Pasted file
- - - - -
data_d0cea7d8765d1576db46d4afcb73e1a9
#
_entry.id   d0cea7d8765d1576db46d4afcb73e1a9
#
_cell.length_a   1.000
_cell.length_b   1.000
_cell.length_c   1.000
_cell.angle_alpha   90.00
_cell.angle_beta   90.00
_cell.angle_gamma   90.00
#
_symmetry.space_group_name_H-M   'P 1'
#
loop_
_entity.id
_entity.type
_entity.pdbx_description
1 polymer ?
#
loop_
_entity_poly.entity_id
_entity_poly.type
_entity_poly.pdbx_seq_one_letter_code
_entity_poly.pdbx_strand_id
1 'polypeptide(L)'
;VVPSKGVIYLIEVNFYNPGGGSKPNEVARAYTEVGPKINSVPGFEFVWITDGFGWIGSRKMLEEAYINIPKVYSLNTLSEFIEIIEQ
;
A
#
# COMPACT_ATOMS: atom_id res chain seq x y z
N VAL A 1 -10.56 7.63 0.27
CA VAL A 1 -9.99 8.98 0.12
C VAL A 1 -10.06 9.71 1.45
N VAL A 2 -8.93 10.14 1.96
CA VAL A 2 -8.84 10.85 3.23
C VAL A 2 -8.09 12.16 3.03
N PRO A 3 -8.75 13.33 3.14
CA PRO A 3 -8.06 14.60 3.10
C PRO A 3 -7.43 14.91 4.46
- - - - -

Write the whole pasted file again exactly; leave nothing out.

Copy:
data_d0cea7d8765d1576db46d4afcb73e1a9
#
_entry.id   d0cea7d8765d1576db46d4afcb73e1a9
#
_cell.length_a   1.000
_cell.length_b   1.000
_cell.length_c   1.000
_cell.angle_alpha   90.00
_cell.angle_beta   90.00
_cell.angle_gamma   90.00
#
_symmetry.space_group_name_H-M   'P 1'
#
loop_
_entity.id
_entity.type
_entity.pdbx_description
1 polymer ?
#
loop_
_entity_poly.entity_id
_entity_poly.type
_entity_poly.pdbx_seq_one_letter_code
_entity_poly.pdbx_strand_id
1 'polypeptide(L)'
;VVPSKGVIYLIEVNFYNPGGGSKPNEVARAYTEVGPKINSVPGFEFVWITDGFGWIGSRKMLEEAYINIPKVYSLNTLSEFIEIIEQ
;
A
#
# COMPACT_ATOMS: atom_id res chain seq x y z
N VAL A 1 -10.56 7.63 0.27
CA VAL A 1 -9.99 8.98 0.12
C VAL A 1 -10.06 9.71 1.45
N VAL A 2 -8.93 10.14 1.96
CA VAL A 2 -8.84 10.85 3.23
C VAL A 2 -8.09 12.16 3.03
N PRO A 3 -8.75 13.33 3.14
CA PRO A 3 -8.06 14.60 3.10
C PRO A 3 -7.43 14.91 4.46